Thursday, May 19, 2022

Facebook bans ads from hemp-based businesses — although products are legal

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Facebook and Instagram’s strict advertising policies are hurting small businesses that produce products from cannabis – although the cannabis crop hasn’t taken you to the top, it has been legal for decades and was grown by George Washington.

Mike Guz, a 41-year-old entrepreneur who runs a company that makes tortilla chips from hemp seeds in New York, said his company’s ads have been rejected since 2019 for violating a ban on Facebook advertising “illegal products or services”. ”.

Although hemp is derived from the same plant as marijuana, but a high-protein ingredient that does not contain THC – it has been used for decades in foods such as granola. In 2018, Congress passed a law legalizing hemp cultivation across the country.

“Every ad was rejected,” Goz said angrily, calling his company “Let There Be Hemp”. “Given that the canopy was legitimate, we were very confused as to why they would reject them.”

Mike Goz (right) sells canola tortilla chips.

When the founder complained to Facebook, the company did not provide much clarity. In a puzzling e-mail sent to The Post, a Facebook support worker named Ameli told Goose that even though she did not promote the illegal substance, “sometimes some content related to the content identified as dangerous could be detected. he said.

Goose said the surprising ban undermined his ability to find customers and grow his business.

“Our biggest challenge right now is our ability to make a name for ourselves,” Goose said.

Goose’s plight highlights how important Facebook ads are to small businesses in America. According to a 2021 survey, 66 percent of small businesses in the U.S. use Facebook for advertising, while 41 percent use Instagram.

“Facebook ads are important for a business like this because we don’t have big budgets,” Goose said. “Facebook allows you to achieve a goal that is truly effective, geographically and based on likes and interests.”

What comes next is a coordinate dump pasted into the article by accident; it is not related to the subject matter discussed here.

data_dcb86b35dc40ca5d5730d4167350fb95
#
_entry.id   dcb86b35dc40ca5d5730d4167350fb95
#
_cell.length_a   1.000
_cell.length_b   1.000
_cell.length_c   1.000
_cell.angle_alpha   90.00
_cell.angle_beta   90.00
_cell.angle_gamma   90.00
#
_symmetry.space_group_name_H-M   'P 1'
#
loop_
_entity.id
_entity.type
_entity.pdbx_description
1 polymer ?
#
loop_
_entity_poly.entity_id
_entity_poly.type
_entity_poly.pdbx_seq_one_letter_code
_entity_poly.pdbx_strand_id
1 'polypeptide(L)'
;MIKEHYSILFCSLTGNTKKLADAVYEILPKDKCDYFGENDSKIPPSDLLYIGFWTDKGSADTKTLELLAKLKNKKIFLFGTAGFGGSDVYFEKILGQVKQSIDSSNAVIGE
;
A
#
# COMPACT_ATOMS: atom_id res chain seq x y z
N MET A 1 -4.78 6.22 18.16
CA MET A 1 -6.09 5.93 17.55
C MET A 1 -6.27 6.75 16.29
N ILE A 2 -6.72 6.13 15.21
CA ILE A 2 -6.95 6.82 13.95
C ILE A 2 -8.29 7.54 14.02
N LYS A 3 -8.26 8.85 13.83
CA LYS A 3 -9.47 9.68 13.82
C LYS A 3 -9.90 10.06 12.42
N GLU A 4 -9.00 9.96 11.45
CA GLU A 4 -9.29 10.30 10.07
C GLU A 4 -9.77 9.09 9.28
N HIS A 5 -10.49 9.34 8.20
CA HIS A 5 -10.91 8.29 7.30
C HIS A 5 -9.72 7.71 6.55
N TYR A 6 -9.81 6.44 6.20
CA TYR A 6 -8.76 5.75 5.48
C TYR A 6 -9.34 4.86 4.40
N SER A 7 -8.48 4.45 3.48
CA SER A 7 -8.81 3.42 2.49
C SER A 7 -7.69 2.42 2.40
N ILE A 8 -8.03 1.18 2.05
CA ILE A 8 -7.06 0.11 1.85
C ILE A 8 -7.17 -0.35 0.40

Meta, the parent company of Facebook and Instagram, did not respond to a request for comment on the incident. Meta advertising rules do not name cannabis, but “Facebook prohibits the sale or use of illicit or recreational drugs or other hazardous substances, products or additives at its sole discretion”.

Doozy Pots gelato box
Wonderlab’s Doozy Pots has removed the word “cannabis” from its packaging to comply with Facebook policy.

Wonderlab’s Doozy Pots – a cannabis gelato maker in Cincinnati, Ohio – has found a creative way to follow Facebook’s policy after several ads were banned: it completely removed the word “cannabis” from their packaging. After they made the change, their ads began to be approved.

But according to co-founders Kirsten and Carl Sutaria, the forced rebranding by Facebook as “plant-based” rather than “canopy” makes it harder to stand out from the competition.

“If our competitors use a coconut or cashew base, they can talk about the benefits of using that base,” Carl Sutaria told The Post. “We can’t talk about hemp in our ads. This is an unfair shortcoming for us. ”

And just like Goose’s situation, the sutars ’attempts to contact Facebook didn’t help.

Kirsten Sutaria says Facebook's advertising policy will take her company to the next level
Kirsten Sutaria said Facebook’s advertising policy has “unfairly damaged” her company.

“I’ve talked to people there and it’s just not a priority,” Kirsten Sutaria said.

Despite his frustration with Facebook, the duo says recycling their packaging was the right choice because the site is a very valuable marketing tool.

“It’s the two of us, so it’s great to reach a few thousand people for $ 50,” Kirsten Sutaria said.

While Sutarias and Goose do not use CBD in their products, other small businesses that use weed-related products have also been concerned about Meta advertising policies.

In 2019, a CBD entrepreneur sued Facebook in a New York federal court for banning advertising, and the company claimed it had “incorrectly censored” ads for an online conference on the substance. The claim was later dismissed.

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